However, history turns a bit sour beginning in 2006 when Keith Monda, president of Coach, purchased the home and spent a year renovating it as a gallery for his art. He sold the remodeled home to Ukrainian businessman Igor Iankovsky in 2012. Iankovsky apparently never moved in, preferring his French residence instead, and he has been trying to sell the home ever since. We’re not sure if it’s the renovation’s mixed reviews or the sky-high prices, but for some reason this home toggles back and forth on the sales and rental markets. Well, now it’s back with another price drop, asking $27.75 million or $65,000 a month.
A sprawling one-bedroom loft in the heart of Soho’s Cast Iron Historic District just popped up on the market, asking $3.25 million. This co-op at 85 Mercer Street is quite the looker with original pressed tin ceilings, cast iron columns, and plenty of light. But the most interesting feature of this modernized prewar loft is probably where you’ll be laying your head at night.
What if you had the opportunity to live in a 7,000-square-foot brownstone mansion on a picturesque block just a stone’s throw away from Prospect Park? That’s just a taste of what 312 Garfield Place has to offer, for $6.995 million. It is believed that the brilliant home was built by developer William Flannigan for New York businessman J. J Galligan sometime during the turn of the 20th century. The resulting five-story building has a distinct Victorian charm with a light Renaissance touch.
Though spring is typically considered the height of house tour season, the fall months offer their own roster of open-door events. It pretty much goes without saying that we love peeking inside all kinds of homes, so we’ve rounded up here the best of the upcoming tours. From industrial Tribeca lofts to Victorian homes on the Delaware River, there’s definitely something for every interior design lover.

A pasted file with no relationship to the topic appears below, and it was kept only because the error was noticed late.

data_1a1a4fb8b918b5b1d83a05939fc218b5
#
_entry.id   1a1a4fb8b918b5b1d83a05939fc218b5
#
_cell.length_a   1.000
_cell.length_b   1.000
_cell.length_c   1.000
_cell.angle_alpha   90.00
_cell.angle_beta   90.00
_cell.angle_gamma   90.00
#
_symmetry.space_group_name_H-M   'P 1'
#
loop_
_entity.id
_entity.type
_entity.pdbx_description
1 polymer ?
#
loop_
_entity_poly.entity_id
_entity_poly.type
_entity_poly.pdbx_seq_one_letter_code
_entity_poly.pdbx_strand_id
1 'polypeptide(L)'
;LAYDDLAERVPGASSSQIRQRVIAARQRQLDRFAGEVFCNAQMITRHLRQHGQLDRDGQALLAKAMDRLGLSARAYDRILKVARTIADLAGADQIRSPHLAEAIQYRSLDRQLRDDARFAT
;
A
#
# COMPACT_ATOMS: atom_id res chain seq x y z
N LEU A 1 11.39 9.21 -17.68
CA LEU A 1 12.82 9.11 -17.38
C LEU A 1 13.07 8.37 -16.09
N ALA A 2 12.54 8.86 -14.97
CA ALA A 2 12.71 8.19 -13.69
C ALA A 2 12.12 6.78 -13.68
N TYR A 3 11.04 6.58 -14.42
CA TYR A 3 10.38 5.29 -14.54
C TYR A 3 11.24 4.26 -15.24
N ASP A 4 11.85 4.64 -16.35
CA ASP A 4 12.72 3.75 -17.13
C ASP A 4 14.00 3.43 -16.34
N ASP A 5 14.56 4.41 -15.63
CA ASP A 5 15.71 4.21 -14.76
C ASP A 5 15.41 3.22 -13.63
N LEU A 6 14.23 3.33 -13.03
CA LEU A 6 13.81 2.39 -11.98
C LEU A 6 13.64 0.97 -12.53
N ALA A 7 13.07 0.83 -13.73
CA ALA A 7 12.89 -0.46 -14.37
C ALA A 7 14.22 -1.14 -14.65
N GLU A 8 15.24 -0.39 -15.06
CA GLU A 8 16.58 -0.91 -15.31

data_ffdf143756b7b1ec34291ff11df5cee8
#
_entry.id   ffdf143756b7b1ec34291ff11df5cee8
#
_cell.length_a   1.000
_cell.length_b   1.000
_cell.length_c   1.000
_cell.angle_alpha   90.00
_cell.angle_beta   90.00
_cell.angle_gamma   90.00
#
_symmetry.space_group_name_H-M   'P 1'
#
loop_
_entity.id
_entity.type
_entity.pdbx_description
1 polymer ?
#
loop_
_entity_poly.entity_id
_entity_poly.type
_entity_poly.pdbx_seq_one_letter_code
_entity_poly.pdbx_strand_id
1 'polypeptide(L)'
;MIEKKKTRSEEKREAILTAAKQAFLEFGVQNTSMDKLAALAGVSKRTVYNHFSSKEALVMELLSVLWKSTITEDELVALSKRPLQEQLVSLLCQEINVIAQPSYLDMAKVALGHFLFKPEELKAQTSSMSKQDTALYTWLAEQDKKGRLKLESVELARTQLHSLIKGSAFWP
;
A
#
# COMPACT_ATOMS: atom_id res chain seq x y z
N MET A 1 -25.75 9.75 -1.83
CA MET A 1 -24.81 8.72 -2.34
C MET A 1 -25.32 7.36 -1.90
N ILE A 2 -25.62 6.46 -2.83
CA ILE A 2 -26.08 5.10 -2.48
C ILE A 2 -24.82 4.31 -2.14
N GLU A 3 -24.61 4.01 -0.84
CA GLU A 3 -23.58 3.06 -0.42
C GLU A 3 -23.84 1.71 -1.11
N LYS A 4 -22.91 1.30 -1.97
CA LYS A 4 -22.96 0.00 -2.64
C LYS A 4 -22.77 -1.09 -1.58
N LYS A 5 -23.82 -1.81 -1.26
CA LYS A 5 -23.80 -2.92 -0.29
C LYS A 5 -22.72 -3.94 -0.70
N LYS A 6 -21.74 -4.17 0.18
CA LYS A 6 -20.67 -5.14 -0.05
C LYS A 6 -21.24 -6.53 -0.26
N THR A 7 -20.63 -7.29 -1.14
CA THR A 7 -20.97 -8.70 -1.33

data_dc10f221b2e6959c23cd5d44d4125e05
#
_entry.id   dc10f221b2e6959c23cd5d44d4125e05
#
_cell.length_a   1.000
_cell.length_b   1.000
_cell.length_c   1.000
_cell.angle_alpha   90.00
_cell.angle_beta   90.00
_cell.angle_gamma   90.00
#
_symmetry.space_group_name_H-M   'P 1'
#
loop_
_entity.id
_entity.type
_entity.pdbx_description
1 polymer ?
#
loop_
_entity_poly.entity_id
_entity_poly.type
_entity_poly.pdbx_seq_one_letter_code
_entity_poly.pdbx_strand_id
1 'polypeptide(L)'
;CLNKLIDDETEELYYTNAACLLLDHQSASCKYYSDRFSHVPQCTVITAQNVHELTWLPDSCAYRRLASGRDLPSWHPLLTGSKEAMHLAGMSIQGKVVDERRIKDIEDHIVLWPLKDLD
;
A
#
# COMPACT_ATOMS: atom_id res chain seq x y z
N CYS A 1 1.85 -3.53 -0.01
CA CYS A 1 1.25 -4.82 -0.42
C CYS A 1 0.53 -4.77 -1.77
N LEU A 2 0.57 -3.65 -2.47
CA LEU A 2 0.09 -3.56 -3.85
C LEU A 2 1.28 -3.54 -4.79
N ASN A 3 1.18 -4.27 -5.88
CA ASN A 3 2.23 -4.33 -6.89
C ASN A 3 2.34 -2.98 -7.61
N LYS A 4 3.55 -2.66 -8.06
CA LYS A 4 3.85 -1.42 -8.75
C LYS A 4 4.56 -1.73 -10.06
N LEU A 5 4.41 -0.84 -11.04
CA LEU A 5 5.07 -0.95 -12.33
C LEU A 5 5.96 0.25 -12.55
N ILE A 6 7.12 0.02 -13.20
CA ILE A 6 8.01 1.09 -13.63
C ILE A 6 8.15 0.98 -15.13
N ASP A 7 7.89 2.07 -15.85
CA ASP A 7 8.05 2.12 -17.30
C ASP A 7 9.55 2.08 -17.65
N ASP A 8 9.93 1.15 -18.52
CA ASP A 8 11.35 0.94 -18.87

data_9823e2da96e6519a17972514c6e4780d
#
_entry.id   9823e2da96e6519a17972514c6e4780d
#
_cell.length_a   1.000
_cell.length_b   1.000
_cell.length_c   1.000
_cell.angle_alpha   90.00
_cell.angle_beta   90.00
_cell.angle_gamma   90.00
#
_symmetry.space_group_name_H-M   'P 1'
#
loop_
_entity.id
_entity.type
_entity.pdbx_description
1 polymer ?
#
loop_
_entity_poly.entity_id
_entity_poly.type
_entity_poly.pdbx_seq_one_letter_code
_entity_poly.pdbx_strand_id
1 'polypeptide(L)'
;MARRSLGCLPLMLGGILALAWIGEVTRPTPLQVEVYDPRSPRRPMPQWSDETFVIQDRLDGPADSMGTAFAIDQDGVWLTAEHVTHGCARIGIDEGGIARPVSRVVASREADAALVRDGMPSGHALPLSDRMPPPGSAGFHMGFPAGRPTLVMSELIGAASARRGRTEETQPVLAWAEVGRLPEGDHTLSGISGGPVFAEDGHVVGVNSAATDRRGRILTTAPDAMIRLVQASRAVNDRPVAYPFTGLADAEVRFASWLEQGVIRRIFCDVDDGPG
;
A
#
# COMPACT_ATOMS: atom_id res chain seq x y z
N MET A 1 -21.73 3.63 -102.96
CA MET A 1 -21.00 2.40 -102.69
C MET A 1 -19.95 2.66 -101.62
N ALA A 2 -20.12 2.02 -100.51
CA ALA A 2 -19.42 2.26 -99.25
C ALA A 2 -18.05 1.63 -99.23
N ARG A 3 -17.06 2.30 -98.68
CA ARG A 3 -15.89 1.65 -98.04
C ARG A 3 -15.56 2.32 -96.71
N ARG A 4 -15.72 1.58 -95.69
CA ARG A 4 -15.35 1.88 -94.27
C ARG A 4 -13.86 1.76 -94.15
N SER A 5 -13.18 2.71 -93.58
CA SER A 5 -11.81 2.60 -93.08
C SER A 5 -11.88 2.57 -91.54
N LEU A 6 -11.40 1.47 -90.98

In January of 2013, in the dead of winter, an 1899 detail-laden Italianate townhouse fixer-upper at 102 Gates Avenue hit an inventory-starved rising market. The listing price of $1.295 million, was a double-take for many, even though it was less than what properties like it were selling for in the area.
Fast forward to September 2014, where renovations, which commenced almost immediately after the sale, are nearing completion (and according to reports, they’ve been done right). Word is that the house is about to head back to the market—at more than twice its winter selling price.
The newest apartment houses, be it now or some 150 years ago has always been of great interest to New York buyers and renters. And like today, their appeal make sell-outs as easy as pie. From Manhattan’s very first apartment building to those that followed a decade or so later, those initial projects continue to remain the city’s most coveted digs—not to mention the city’s most expensive. But what stands out among these famous buildings as the years passed was the introduction of not-yet-available services—ranging from running water and elevators to electricity and communal amenities. Whether we are talking about the Dakota or the luxurious the Osborne Flats, learn why these century-plus-old buildings continue to enchant the rich, the famous, and the rest of us.